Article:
To start, think of your favorite salad and assemble the ingredients. Is it spinach salad? Cobb salad? Chopped salad? Salade Niçoise? Spicy greens (arugula, radish, watercress)? Tortilla salad?

    Create your burger salad from those ingredients; and if the original salad contained chicken, turkey or other meat, consider adding small amounts of them—a mixed grill burger salad, as it were.

    You can make a bacon cheeseburger salad or a diet burger burger salad. You can add seeds for more nutrition. And there are ways to cut calories. But here’s a list of options for starters:

     
    BASIC SALAD INGREDIENTS

  • Lettuce: mixed greens (we love to add arugula and cress, but have peaked on kale)
  • Salad veggies: bell pepper, carrots, celery, cucumbers, fresh herbs (basil, cilantro, dill, mint, parsley), radishes
  • Tomatoes: cherry, grape, sliced, sundried—or substitute pimento (roasted red pepper)
  • Onions: green (scallions), red, sweet
  •  
    SALAD ADD-ONS

  • Cheese: crumbled, cubed, julienned, shaved ribbons or shredded
  • Extra veggies: broccoli florets, cauliflower, chiles, fennel, green beans, mushrooms—raw, pickled, roasted or steamed
  • Fruits: berries, dried fruit, mandarin or orange segments, sliced stone fruit, apples or pears
  • Luxury veggies: artichoke hearts, avocado, endive, hearts of palm, radicchio, water chestnuts
  • Seasonal veggies: for example, asparagus and green peas in spring; corn, yellow squash and zucchini in summer
  • Proteins: bacon, beans or legumes (chickpeas, lentils), ham, hard-boiled eggs, tofu/seitan, seafood (we recently created a modern surf and turf burger salad with grilled shrimp), slices or cubes of poultry, salami, sausage, etc.
  • Starch: boiled potatoes, cooked grains, small pasta shapes
  • Garnishes: anchovies, croutons, nuts, olives, peppadews, pepperoncini, pickles, seeds (chia, flax, pepita/pumpkin, sunflower, toasted sesame), sprouts
  •  
    SALAD DRESSING

    A burger salad begs for a delicious vinaigrette. Here’s our template for making a vinaigrette recipe you’ll love.

  • Some people are calorie and fat counters. If that’s you, go for a dressing of plain balsamic vinegar (conventional or white balsamic). It makes a delicious dressing with just 14 calories per tablespoon.
  • Another direction is to use lemon, lime or yuzu juice. Yuzu is imported from Japan and pricey, but worth it.
  • Low-calorie salsa also works, plain or mixed with a bit of salad oil. For a creamy dressing, mix salsa with plain Greek yogurt.
  •  
    However, before you avoid salad oil, ask any nutritionist, the FDA or the American Heart Association: Two tablespoons daily of a heart-healthy oil are important for general health and specific conditions*. The recommended oils are monounsaturated, and include avocado oil, canola oil, olive oil and peanut oil.

    It’s time to stop looking old-school at “calories” and “fat”—an old school way of looking at diet—and focus your choices on health and nutrition.
     

     

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    Plan B: Top your burger with a salad.
    Photo courtesy Umami Burger | Hudson
    Eats.

     

    THE SALAD BURGER

    Instead of topping salad with a burger, you can top a burger with salad.

    Far more than a bunless burger or “diet burger”—the type served by our local diner and others, which plates a burger patty with lettuce, tomato, onion and a scoop of cottage cheese—a salad burger tops your burger with a flavorful salad.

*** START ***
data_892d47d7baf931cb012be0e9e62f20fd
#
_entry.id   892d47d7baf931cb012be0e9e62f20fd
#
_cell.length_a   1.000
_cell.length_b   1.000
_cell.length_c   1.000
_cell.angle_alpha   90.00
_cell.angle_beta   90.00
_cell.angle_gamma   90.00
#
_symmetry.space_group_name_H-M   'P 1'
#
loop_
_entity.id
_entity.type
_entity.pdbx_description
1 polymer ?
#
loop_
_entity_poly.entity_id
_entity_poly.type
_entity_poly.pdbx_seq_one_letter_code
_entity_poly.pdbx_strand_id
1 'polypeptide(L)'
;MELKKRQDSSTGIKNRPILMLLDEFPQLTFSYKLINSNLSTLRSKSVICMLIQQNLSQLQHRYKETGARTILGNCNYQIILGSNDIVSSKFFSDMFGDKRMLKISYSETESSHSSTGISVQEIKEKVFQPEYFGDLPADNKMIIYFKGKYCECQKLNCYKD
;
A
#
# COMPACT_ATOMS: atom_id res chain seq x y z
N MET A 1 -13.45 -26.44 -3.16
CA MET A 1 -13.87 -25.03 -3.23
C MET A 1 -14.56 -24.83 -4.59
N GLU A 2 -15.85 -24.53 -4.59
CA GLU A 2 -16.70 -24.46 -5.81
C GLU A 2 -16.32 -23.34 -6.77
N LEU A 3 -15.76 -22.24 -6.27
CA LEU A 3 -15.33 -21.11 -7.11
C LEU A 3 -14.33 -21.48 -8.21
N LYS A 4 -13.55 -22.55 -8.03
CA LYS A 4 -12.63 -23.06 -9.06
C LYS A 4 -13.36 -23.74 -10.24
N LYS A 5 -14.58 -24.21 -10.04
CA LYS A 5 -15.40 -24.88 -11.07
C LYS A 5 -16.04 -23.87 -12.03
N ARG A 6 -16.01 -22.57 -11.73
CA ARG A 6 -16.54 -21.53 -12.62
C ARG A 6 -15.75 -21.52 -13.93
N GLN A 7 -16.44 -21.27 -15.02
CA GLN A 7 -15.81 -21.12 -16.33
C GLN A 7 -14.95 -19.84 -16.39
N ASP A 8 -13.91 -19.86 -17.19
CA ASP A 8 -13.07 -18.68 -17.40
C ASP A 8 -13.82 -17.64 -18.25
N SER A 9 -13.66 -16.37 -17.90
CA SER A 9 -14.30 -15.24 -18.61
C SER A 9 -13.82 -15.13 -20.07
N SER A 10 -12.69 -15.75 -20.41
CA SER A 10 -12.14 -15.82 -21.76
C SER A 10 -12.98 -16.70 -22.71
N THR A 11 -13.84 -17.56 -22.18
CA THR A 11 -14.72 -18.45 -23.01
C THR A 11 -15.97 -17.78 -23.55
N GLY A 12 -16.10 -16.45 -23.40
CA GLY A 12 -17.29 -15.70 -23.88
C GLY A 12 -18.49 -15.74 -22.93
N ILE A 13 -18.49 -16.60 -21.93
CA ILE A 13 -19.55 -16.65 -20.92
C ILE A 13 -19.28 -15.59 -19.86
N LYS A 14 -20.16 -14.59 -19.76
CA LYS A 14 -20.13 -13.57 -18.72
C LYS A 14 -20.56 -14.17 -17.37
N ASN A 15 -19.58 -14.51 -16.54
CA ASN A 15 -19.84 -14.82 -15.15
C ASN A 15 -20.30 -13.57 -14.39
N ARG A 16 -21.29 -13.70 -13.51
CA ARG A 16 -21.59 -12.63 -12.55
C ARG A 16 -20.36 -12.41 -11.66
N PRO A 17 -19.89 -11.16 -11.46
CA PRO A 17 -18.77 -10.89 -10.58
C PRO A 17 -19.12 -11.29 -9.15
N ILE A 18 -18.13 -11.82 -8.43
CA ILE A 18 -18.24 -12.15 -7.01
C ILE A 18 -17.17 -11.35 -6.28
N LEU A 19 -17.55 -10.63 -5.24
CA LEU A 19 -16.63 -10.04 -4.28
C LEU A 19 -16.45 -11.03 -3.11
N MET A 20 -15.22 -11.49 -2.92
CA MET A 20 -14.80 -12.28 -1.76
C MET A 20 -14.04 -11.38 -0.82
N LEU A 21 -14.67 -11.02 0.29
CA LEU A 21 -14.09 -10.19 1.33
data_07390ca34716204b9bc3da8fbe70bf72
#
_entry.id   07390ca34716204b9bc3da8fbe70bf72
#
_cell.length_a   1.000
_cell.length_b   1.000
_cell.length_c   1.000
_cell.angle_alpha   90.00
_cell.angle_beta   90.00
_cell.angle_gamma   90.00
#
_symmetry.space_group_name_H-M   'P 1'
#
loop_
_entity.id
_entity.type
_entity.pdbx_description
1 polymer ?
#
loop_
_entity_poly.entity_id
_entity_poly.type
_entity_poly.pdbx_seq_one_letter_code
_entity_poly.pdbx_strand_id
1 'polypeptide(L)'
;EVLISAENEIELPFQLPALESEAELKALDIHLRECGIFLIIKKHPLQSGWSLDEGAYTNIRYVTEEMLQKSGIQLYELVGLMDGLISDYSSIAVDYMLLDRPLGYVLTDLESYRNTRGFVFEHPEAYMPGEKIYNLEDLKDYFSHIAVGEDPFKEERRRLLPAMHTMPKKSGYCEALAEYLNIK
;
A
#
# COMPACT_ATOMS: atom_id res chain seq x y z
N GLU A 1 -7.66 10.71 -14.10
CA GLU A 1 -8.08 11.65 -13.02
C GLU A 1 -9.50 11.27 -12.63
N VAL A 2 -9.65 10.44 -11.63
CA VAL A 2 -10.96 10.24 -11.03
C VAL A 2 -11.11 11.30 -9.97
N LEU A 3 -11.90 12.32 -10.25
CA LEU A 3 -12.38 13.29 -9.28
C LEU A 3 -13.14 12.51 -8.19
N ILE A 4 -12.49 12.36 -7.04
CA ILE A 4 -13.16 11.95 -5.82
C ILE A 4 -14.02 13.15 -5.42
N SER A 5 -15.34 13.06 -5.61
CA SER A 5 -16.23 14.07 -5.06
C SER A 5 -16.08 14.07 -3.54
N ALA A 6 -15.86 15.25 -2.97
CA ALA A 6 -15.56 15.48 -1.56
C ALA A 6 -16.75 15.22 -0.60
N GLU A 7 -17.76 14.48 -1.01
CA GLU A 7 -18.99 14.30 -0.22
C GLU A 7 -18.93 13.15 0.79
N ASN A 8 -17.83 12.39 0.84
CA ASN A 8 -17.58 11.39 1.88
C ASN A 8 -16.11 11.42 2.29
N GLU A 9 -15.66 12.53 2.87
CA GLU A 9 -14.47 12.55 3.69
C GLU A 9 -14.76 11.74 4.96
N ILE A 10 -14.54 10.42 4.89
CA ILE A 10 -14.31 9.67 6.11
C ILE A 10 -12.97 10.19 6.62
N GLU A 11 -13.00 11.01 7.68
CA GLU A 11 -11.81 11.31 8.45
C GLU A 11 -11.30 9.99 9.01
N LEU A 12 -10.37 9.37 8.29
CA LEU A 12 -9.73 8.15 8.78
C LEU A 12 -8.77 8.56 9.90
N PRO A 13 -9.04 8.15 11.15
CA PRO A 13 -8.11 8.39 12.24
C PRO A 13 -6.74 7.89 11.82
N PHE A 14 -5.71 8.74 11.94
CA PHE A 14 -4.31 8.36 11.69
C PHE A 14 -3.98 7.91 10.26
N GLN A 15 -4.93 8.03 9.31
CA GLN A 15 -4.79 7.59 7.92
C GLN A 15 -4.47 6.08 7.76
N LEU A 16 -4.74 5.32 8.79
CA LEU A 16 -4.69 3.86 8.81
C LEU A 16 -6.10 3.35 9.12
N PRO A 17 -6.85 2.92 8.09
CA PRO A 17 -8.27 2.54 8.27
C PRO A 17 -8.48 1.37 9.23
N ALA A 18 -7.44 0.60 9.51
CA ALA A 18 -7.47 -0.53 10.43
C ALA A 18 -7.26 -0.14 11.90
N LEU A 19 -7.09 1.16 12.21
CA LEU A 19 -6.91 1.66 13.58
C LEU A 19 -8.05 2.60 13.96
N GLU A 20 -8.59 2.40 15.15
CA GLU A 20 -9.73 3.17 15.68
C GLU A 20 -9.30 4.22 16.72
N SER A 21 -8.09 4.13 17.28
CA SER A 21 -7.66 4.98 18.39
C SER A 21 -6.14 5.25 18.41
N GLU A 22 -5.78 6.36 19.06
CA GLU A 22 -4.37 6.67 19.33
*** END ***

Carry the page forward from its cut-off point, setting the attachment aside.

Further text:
As you can see in the photo, it can be simple mixed greens, very lightly dressed. Since the burger is America’s favorite food, if you’ve been meaning to add more salad to your diet, here’s your chance.
     
    *A BIG FOOTNOTE ON HEALTHY FATS

    Monounsaturated fats deliver many health benefits, including:

  • Decreased risk for breast cancer.
  • Reduced cholesterol levels. The American Heart Association recommends the consumption of monounsaturated fats to improve one’s blood lipid profile.
  • Lower risk for heart disease and stroke. The FDA recommends that .8 ounce daily—about 2 tablespoons—may “possibly prevent coronary disease.”
  • Weight loss, when switching to monounsaturated fat from polyunsaturated fats (corn oil, safflower oil and soybean oil, among others) and saturated fats (largely from animal products: meat, dairy, eggs).
  • Less severe pain and less stiffness for sufferers of rheumatoid arthritis. Diet plays a role in reducing the pain and stiffness of those who already have rheumatoid arthritis.
  •   

    Comments

    TIP OF THE DAY: Tomatillos

    The tomatillo, like the tomato, is an edible berry—it’s the size of cherry tomatoes. (Trivia: the original tomatoes were the size of cherry tomatoes, and were developed into larger sizes).

    Round and tart, it is erroneously thought of as a green tomato; and is called a husk tomato, a Mexican tomato and other names.

    While both tomatoes and tomatillos originated in Latin America (the tomato in Peru and the tomatillo in Central America), they are second cousins. They share a botanical family, Solanaceae (the Nightshade family), but belong to different genuses.

  • The tomato’s genus and species is Solanum lycopersicum. The tomatillo is Physalis ixocarpa, and is closely related to the smaller, sweeter cape gooseberry.
  • Like the orange-colored gooseberry, the tomatillo is surrounded by a papery husk.
  • The ripe tomatillo can be green, purple, red or yellow.
  •  
    Tomatillos were a staple of Maya and Aztec cuisines. They are still enjoyed today in chili, enchiladas, gazpacho, guacamole, salsa and tostadas, among other specialties.

       

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    Fresh tomatillos in their papery husks. Photo courtesy Good Eggs.